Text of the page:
© 2009 Benjamin Chernivsky Lyndsay making a moment with a sherpa kid we hung out with for the evening; Graham enjoys some reading near the warm stove.

Thanksgiving in Nepal…

It’s Thanksgiving day in 2009, and there’s a lot to be grateful for. I don’t want to talk too soon about how well this trip is going, but I would like to profess my gratitude about how things have unfolded thus far.

I’ve been reading a blog from photographer Kevin German who I discovered through a photo agency introduced by Matt Eich. Incidentally his journey to the Everest base camp for his 30th birthday exactly followed the beginning of our route. But rather than going for the base camp we decided to check out the less commercialized Gokyo peak. Now, when I say less commercialized, I mostly mean your average American would know about Everest. Gokyo? I had never even heard of it.

Kevin ran into a plethora of challenges right off: a nose bleed, head aches, full guest-houses, sudden bouts of energy loss. Don’t get me wrong, 2 hours of backpacking with a lighter bag has been more difficult than 8 hours back on Montana’s Beartooth range (2007 with my great friend Chris Pelzarski).

Gratitude: take our second night out here. We were originally going to hike only 2 hours to Phakting for a nice restful afternoon after our first real hike. But just before arriving to Phakting we ran into a local who told us about his guest-house just past Bengkar. He told us it was just an hour past Phakting and he’d have a triple room for us at a great rate (100 NRS. This is equivalent to about $1.40. Our first night we spent 100 NRS. for each bed). Guy loves sleeping on solid ground, and we figured after a solid lunch we’d be good to go another hour.

We slowly (painfully) discover that a local porter’s idea of an hour is more like 2 hours for us. They don’t wear watches, they run up and down this trail for a living, and they have double our weight. And in this case they are loosing altitude; we’re gaining.

We finally arrive in Bengkar; the morning sun has been swallowed by afternoon clouds, it’s getting dark quickly, and the hour we expected has suddenly turned into two hours. Ack. The anticipation. The want. Bengkar is much smaller than Phakting, which was loaded with pastry shops and internet cafes (550 nrs./hour. For comparisons sake, we were spending 100 nrs./ hour in Nepal’s capital city, Kathmandu). We mosey through the town looking for the Everest Restaurant and Guest House, but without luck. The end of the town meets us and we’re tired, it’s getting dark, we’re about to get hungry.

But we run into a treat. The last guest house in town, nestled right off a humming river of crystal sky blue, is dark and cold. Out of Tashi Guest House comes a family with a little boy and girl trailing behind, running. Graham, Lyndsay and Guy fall in love with the little kids, and the price is right. Though I had ran around looking for other rates, and also found a warm little place for us all, we opted for the last house in town – Graham figured we were the only ones to give them business for the night, and who doesn’t like helping someone out?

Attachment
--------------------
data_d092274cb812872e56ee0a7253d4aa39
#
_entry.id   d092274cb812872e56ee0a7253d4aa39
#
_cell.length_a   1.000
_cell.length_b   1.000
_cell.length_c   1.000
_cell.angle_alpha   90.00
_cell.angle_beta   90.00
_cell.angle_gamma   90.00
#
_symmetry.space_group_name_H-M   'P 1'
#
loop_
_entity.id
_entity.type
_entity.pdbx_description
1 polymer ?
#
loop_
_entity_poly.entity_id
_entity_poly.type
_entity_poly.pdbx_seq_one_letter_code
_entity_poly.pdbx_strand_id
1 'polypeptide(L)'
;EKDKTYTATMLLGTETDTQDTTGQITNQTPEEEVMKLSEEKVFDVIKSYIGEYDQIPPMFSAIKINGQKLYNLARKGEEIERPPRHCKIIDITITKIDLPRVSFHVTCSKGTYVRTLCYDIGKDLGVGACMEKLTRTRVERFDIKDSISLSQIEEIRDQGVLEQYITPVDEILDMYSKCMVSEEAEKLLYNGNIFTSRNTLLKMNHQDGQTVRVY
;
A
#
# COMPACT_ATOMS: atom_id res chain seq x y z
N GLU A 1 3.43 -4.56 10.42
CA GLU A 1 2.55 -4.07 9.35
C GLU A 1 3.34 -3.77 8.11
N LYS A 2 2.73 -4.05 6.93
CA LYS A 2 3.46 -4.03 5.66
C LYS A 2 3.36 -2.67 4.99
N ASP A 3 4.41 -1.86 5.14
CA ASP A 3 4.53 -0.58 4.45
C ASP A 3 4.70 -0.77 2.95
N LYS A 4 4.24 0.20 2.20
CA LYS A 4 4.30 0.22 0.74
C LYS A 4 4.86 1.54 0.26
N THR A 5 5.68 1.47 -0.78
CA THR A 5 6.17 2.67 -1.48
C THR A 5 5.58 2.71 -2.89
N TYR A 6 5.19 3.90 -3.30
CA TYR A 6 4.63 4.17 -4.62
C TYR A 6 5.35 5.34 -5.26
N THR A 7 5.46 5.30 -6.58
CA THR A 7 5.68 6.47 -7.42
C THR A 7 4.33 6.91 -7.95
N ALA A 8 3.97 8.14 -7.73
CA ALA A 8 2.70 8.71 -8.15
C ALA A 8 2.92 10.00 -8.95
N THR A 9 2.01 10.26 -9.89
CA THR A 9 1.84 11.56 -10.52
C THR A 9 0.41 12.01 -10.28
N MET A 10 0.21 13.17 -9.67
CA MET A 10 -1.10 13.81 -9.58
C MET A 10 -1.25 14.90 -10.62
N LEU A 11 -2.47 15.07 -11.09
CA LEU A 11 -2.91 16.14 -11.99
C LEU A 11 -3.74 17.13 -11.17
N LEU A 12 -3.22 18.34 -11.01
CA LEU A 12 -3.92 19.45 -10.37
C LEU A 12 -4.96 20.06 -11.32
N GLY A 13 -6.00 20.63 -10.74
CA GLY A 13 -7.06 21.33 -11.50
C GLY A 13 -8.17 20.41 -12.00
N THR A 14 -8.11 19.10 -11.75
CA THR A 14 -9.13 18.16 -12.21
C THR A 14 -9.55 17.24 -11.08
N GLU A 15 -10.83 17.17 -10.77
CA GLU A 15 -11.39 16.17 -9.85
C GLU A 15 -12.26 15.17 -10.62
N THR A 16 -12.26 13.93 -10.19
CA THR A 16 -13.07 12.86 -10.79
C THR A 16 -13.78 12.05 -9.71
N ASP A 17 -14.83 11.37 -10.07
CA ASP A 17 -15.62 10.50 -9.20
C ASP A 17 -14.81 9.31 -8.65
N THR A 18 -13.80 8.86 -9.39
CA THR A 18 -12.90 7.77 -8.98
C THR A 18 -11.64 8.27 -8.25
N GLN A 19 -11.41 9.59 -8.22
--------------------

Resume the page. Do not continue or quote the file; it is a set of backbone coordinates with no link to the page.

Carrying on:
45 minutes later we’re in a beautiful lodge-like room with the warm of a cast iron wood-burning stove and my computer glowing Disney/Pixar’s “Up.” It’s not in 3D, but this is multidimensional: we have a crowd. The kids cuddle into our down-coat and sleeping bag fest while we wait for dinner. Guy and I brew some Nepalese beans from the Himalayan foothills. It’s all good.

I wondered if bringing a computer was wise or not – but I had been inspired to do it, and who can say no to inspiration? I just said yes, and I’m glad I’ve brought it. Though I’ll most likely drop it off at a Guest House in the last village we’ll encounter bustling with pastry shops and internet cafes (so odd, eh?), and charging it has been an adventure on it’s own (except Apple’s new 7-hour battery life is excellent), I’m glad to have brought it. I don’t do many photo edits, but since there are no printers up in the hills we’ve been reading Bible Lessons from it in the morning, and updating the blog has been possible. And though books and warm stoves are a great combination, how can somebody say no to hanging with local kids and an animated movie? It was precious. The mom loved it. We ate great food, I sipped sweet milk-tea.

I’ve wondered about getting away from the buzz of technology and modern life. But why not embrace it, let it be a part of these experiences? I bring $4,000 digital cameras, LED head-lamps, and I find my newly designed synthetic 0-degree bag incredibly comfortable. Computer is no different. The journey does the work no matter what we profess. It’s not about us anyway.

The arduous day was weighing heavy and the beds called us. The gentle rush of river will be heard from my window as I sleep another peaceful night in the Himalayan foothills. It’s Thanksgiving day in 2009, and there’s a lot to be grateful for.

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